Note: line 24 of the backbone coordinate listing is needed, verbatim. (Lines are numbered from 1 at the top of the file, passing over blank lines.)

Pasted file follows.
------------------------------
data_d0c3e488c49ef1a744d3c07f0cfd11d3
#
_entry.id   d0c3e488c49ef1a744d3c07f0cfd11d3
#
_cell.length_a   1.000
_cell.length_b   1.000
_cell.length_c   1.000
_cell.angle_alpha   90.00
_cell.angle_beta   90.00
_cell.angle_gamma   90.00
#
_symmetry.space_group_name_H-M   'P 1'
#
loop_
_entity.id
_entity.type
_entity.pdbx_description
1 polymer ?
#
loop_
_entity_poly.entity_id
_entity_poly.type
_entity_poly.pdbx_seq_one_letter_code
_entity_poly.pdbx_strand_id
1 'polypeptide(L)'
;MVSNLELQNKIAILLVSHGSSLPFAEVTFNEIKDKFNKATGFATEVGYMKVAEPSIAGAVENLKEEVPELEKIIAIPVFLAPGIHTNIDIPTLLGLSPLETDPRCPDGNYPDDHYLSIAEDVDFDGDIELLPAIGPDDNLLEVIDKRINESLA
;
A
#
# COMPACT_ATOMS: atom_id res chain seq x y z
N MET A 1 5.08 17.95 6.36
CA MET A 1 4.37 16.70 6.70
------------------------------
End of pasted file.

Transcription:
_entity_poly.pdbx_strand_id